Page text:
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Keeping Pets in Perspective

pet.jpgI don’t think I could imagine life without pets.

I grew up surrounded by cats and we always had a dog at our place. We have a cat at the moment and my son, James, has a couple of mice.

Pets are wonderful. We hear about studies from time to time that tell us how much healthier we can be if we keep pets. They’re great for company and can increase our general sense of wellbeing. I even heard of a recent study that said kids who grow up with a dog in the house are more resistant to a number of illnesses. I really do get the whole pet thing.

On the other hand, I get concerned about the importance some people place on their pets.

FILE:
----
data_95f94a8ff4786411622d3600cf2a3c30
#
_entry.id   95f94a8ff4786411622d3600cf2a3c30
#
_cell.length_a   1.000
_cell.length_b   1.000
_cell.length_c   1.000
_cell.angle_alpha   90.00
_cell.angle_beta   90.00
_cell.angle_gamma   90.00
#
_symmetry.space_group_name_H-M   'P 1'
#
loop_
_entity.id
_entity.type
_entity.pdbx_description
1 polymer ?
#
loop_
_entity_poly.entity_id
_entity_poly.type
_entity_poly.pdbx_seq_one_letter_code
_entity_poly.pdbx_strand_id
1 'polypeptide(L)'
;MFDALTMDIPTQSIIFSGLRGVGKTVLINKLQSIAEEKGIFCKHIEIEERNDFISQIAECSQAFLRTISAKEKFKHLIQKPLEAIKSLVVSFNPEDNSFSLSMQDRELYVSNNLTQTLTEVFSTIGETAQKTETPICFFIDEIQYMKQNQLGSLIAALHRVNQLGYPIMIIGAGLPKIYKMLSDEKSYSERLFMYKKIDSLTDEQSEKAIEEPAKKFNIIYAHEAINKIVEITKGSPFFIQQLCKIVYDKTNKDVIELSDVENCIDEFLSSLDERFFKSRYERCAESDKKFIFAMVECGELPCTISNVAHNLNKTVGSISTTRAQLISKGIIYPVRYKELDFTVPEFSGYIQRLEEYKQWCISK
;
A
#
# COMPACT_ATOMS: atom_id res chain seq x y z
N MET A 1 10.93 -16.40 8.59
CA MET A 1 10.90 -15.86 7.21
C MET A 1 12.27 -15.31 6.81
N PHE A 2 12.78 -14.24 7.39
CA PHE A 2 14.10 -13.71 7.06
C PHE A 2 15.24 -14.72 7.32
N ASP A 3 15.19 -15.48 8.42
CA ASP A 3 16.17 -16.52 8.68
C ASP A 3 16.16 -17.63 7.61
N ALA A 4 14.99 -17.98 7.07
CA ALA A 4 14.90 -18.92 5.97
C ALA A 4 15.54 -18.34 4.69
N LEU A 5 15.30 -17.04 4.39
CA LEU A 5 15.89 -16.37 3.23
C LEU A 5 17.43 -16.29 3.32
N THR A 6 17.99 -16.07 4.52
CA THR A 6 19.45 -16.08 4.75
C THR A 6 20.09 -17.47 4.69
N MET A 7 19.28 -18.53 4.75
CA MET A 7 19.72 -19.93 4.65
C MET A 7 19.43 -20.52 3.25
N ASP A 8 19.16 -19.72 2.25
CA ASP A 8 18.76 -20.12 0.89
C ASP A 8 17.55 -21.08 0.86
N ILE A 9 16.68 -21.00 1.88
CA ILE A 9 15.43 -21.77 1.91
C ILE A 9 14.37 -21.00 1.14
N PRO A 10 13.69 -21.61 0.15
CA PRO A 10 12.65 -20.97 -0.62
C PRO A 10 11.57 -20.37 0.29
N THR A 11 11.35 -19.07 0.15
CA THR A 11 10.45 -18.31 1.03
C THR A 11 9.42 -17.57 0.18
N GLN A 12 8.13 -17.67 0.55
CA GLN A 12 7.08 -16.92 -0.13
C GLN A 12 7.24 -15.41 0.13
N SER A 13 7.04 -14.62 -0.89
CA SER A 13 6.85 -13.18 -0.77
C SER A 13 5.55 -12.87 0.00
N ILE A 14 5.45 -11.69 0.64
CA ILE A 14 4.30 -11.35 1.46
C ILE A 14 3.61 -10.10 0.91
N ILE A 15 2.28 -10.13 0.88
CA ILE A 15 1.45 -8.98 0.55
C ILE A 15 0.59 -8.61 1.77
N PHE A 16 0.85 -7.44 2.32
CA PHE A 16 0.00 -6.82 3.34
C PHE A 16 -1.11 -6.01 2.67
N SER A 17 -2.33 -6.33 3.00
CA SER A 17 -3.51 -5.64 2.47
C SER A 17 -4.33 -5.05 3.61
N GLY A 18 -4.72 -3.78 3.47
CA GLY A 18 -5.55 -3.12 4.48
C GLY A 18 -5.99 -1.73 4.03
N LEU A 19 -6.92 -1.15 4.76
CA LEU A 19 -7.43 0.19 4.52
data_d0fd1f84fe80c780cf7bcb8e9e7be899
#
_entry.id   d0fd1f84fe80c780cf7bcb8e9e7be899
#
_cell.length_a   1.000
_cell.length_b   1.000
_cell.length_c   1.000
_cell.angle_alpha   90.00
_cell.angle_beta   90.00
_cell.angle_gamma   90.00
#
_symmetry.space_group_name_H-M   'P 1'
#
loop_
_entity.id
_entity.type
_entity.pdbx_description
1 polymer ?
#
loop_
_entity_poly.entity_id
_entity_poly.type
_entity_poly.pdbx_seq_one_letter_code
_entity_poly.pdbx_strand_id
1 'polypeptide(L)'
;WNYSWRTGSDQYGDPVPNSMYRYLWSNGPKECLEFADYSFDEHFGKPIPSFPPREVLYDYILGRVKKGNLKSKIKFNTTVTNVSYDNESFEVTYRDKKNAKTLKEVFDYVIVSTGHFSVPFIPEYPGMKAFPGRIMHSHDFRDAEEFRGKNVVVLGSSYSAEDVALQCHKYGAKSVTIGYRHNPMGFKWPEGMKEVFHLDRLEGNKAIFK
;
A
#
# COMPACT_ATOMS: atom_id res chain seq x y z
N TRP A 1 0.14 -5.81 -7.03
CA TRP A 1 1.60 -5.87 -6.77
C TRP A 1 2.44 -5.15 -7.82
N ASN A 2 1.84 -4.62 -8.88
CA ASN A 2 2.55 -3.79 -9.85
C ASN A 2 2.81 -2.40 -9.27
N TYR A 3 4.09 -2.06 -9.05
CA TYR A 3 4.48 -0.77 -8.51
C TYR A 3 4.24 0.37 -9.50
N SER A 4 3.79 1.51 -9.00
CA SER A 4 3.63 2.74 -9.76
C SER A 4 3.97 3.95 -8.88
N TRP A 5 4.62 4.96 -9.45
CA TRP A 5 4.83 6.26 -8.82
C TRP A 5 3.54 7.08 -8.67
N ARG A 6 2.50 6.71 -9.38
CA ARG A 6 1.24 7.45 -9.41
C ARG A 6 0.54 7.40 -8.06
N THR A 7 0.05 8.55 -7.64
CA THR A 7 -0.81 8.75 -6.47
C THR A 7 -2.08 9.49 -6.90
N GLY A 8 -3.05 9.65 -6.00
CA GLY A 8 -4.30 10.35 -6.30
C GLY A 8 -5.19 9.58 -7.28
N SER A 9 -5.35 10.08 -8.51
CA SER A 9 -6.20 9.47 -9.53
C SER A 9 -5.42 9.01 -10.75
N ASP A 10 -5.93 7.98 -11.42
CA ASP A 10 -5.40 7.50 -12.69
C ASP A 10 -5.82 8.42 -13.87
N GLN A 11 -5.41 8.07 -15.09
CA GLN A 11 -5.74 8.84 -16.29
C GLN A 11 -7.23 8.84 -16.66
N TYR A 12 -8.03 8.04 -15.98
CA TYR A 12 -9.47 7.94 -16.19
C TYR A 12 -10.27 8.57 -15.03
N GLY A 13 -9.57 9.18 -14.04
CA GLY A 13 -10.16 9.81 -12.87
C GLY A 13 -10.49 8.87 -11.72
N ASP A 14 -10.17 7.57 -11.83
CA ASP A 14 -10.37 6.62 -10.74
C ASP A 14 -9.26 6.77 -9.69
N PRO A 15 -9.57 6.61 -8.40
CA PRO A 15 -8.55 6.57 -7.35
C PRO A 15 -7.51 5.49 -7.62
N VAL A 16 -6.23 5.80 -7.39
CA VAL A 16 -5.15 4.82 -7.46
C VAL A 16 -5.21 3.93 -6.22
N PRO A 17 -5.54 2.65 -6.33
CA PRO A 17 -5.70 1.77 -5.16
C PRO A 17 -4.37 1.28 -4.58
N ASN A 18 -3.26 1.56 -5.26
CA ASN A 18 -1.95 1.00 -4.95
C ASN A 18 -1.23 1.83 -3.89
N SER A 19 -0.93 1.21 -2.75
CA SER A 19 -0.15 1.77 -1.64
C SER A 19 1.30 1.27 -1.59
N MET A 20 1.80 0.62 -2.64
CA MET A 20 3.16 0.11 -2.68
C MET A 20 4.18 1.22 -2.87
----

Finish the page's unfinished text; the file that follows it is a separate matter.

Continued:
Seeing the poverty that people are facing in Haiti and Dominican Republic makes coming home pretty tough. It’s hard to see the amount of money that some people spend on animals here when people not so far from us can’t afford to put food on the table for their families.

So how do we think rightly about our furry and feathered friends?

Pets are wonderful but in the end they are just pets. They are not equal to children and talking about them as such devalues human life.

Charles Colson has written an interesting article for Christianity Today titled Keeping Pets in Their Place. In the article he reminds us that it was William Wilberforce, the man who fought so hard to abolish slavery, who founded the Society for the Prevention of Cruelty to Animals in 1824. It is absolutely right that we treat all God’s creatures with respect (even the tasty ones) but Colson is concerned with the push to remove the distinction between animals and humans.